First Responder Appreciation: Police, fire and EMS stations are located throughout most cities. Locate the one closest to your house and make a connection. Tour a fire station, talk to a police officer or reach out to an emergency medical technician and find out what it truly means to be a first responder.
Government:THSC Capitol Days are one-day, hands-on events that allow homeschooling families to fully participate in the state legislative process. These events give the opportunity to defend the rights of homeschool families in Texas, meet representatives and staff and actually help pass a law.
Job Fair: Visit a dairy farm, meet a farmer, watch a lawyer in court, chat with a pastor or priest or cook alongside a chef. Most professionals are quick to assist. Ask around! Plumbers, actors, doctors and more are available to show you the ins and outs of their careers.
Museums: From soft drinks to history, art, sports and more, museums are fundamental to homeschooling. A plethora of museums dot our Lone Star State for any interest.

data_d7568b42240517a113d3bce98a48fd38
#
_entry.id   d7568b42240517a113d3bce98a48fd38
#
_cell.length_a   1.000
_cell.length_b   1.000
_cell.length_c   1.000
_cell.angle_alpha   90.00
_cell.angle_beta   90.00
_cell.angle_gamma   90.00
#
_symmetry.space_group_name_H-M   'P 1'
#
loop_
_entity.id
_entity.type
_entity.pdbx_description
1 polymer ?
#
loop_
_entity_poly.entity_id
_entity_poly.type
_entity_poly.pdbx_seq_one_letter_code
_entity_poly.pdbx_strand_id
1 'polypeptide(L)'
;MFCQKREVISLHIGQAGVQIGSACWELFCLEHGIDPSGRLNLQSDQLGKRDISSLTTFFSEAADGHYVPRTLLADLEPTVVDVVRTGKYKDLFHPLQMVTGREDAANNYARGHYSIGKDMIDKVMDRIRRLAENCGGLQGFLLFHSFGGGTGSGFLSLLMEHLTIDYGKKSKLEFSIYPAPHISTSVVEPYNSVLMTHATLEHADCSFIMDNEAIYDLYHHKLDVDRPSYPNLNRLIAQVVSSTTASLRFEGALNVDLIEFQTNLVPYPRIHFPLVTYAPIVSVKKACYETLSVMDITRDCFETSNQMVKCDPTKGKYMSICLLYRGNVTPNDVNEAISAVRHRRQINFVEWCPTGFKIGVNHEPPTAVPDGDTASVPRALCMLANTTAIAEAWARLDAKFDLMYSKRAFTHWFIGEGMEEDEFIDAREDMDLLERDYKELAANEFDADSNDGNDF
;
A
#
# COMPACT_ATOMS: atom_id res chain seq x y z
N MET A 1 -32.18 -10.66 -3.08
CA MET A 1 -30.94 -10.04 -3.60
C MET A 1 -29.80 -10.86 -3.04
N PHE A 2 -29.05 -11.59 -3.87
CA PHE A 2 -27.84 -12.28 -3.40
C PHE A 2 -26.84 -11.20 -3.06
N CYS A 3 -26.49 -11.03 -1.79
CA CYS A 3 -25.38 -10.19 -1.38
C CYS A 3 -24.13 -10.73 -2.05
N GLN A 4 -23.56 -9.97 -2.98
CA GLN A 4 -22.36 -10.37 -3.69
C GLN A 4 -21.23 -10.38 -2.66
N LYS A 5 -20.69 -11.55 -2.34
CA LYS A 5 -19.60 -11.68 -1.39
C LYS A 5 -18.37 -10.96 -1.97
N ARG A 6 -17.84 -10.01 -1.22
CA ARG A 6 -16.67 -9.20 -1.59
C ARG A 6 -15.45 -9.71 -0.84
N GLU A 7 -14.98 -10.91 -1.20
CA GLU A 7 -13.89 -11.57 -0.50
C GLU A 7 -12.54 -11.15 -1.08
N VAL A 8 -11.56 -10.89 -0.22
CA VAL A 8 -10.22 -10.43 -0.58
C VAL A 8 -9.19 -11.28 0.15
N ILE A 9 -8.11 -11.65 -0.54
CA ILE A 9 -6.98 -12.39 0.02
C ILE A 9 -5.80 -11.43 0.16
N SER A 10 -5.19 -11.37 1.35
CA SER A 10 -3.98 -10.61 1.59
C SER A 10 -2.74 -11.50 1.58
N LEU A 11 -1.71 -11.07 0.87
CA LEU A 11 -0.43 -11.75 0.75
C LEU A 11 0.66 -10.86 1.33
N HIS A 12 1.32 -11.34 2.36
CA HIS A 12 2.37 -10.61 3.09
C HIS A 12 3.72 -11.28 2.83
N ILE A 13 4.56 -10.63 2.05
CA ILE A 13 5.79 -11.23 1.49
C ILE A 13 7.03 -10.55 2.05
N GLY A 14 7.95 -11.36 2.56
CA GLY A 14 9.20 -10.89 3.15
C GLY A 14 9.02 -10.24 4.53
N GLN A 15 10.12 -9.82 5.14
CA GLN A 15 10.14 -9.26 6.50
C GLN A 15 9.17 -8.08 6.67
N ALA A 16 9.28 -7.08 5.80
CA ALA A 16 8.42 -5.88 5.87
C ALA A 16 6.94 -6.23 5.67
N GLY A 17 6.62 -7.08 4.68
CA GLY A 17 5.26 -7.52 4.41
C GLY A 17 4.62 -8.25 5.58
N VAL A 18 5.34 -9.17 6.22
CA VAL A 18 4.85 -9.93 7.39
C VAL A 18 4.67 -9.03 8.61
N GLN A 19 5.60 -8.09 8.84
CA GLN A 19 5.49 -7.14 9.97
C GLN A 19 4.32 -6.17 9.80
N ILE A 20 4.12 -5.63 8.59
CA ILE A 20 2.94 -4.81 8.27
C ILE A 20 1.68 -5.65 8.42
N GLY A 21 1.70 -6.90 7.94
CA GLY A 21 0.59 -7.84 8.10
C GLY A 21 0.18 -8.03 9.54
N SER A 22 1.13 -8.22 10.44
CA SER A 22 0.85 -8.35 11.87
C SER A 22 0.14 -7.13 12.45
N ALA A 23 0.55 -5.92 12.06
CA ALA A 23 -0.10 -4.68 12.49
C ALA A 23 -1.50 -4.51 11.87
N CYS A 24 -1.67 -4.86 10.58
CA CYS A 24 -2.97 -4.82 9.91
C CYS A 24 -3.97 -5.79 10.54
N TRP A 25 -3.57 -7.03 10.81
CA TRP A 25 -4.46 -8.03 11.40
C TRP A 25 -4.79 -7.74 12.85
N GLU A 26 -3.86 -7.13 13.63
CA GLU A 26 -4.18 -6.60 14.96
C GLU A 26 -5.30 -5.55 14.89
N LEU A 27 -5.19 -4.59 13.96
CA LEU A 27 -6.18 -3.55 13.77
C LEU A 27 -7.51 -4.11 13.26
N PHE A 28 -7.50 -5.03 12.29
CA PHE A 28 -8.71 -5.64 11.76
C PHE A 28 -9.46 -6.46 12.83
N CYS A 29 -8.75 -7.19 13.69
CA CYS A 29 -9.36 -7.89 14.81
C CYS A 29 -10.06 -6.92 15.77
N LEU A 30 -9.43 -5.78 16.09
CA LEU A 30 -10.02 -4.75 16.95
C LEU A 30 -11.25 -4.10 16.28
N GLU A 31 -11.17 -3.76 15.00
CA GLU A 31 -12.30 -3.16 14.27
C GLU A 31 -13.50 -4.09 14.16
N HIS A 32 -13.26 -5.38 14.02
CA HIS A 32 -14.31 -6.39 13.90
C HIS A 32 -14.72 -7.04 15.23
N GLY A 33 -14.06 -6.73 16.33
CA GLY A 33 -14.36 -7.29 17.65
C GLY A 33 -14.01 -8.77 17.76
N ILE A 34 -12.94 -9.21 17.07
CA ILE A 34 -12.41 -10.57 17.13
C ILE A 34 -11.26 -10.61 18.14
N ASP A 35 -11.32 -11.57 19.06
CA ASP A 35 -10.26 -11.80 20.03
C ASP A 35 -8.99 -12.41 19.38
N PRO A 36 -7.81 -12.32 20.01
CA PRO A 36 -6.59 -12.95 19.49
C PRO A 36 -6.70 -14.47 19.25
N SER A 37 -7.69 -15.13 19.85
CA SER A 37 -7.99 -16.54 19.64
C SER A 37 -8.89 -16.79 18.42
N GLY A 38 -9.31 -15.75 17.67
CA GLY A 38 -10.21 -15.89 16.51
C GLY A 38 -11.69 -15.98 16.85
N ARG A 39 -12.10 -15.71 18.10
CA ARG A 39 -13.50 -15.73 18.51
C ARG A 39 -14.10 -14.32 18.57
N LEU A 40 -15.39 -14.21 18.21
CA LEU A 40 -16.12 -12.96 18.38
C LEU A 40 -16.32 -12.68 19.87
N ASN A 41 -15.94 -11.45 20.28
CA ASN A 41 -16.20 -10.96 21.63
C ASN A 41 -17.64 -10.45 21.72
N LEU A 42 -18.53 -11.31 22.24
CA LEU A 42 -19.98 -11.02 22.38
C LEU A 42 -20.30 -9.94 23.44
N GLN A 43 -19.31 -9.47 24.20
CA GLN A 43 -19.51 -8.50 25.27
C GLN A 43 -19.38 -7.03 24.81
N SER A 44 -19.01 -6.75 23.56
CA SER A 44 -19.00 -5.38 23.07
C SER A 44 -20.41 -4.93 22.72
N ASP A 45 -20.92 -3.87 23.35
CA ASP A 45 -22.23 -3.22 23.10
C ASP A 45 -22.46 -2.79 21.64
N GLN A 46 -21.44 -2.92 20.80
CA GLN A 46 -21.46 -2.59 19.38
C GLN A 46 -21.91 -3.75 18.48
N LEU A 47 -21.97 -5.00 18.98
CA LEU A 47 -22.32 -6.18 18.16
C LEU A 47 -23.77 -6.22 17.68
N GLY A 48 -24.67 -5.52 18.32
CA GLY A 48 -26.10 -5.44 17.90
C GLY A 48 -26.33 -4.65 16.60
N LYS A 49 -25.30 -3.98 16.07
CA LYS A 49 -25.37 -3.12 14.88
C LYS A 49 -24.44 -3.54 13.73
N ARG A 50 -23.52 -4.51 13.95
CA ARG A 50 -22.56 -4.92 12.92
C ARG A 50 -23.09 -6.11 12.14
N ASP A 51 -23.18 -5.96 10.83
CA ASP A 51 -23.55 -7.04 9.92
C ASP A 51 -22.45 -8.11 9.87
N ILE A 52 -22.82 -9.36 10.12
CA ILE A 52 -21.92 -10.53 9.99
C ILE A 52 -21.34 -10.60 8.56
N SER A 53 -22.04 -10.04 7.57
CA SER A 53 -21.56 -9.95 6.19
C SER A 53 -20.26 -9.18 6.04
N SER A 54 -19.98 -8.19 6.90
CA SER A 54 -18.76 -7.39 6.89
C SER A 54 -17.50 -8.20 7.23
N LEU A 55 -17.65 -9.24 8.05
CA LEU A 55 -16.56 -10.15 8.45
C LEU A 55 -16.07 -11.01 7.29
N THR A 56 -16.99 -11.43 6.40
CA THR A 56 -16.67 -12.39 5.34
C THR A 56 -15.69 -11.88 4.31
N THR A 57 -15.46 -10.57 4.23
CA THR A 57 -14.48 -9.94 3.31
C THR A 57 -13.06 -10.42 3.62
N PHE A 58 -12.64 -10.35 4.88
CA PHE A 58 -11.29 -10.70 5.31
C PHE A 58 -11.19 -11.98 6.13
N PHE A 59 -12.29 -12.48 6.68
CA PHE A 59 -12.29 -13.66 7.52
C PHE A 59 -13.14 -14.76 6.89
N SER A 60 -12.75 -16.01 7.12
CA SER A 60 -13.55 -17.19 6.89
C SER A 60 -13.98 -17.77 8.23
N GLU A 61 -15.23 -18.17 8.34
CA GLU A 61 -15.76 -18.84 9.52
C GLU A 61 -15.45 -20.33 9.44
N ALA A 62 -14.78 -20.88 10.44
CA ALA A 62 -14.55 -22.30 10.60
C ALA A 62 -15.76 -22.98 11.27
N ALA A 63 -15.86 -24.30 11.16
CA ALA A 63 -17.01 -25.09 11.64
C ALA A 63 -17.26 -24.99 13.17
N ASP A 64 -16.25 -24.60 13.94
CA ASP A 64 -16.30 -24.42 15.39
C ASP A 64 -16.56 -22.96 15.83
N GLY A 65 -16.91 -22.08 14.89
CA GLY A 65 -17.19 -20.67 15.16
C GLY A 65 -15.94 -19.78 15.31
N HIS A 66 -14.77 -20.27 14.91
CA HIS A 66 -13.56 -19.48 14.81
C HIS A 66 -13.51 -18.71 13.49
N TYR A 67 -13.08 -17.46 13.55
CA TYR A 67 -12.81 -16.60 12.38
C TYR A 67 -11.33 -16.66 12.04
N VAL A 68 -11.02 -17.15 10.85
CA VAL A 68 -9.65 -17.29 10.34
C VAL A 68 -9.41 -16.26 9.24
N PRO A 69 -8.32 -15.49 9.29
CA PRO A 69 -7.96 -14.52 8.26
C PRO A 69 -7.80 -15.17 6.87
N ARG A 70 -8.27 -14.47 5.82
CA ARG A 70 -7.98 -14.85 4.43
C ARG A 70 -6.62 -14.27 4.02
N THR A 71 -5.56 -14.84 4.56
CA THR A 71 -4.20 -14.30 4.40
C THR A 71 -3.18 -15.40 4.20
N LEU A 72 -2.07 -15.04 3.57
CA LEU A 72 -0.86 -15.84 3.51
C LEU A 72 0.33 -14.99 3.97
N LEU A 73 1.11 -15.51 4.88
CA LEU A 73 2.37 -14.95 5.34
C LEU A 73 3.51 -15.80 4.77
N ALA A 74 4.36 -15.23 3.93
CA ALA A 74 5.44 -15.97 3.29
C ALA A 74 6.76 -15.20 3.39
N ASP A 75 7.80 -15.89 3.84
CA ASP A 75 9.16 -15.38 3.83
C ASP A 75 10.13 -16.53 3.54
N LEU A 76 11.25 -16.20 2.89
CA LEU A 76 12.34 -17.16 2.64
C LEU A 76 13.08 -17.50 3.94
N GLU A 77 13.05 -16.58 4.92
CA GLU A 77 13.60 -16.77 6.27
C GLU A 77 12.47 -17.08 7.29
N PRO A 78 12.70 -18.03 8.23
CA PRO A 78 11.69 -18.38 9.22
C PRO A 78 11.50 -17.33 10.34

Sports: How do the nation’s best racers drive the fastest time? How does a pitcher throw the perfect pitch? Find out all this and more by taking a tour at a raceway, ballpark or arena. Take a stadium tour at a sports arena such as the AT&T Stadium, home of the Dallas Cowboys (which also has an art tour), or visit Minute Maid Park in Houston for a tour and a Houston Astros game.
Libraries: As a homeschooling family, the local library tends to be our home away from home. But, how does a library work? Chat with the children’s or reference librarians to discover the inner workings of a place you see often (and tour it, if tours are available). Most libraries offer summer programs as well as events during spring break. Take advantage of free programs and educational opportunities held throughout the year.
Theater/Music/Art: Get front-row seats for a theater performance or grab a blanket and head to a free outdoor concert. Stroll through a sculpture garden. Music, art and theater will open your child’s mind to other worlds and experiences.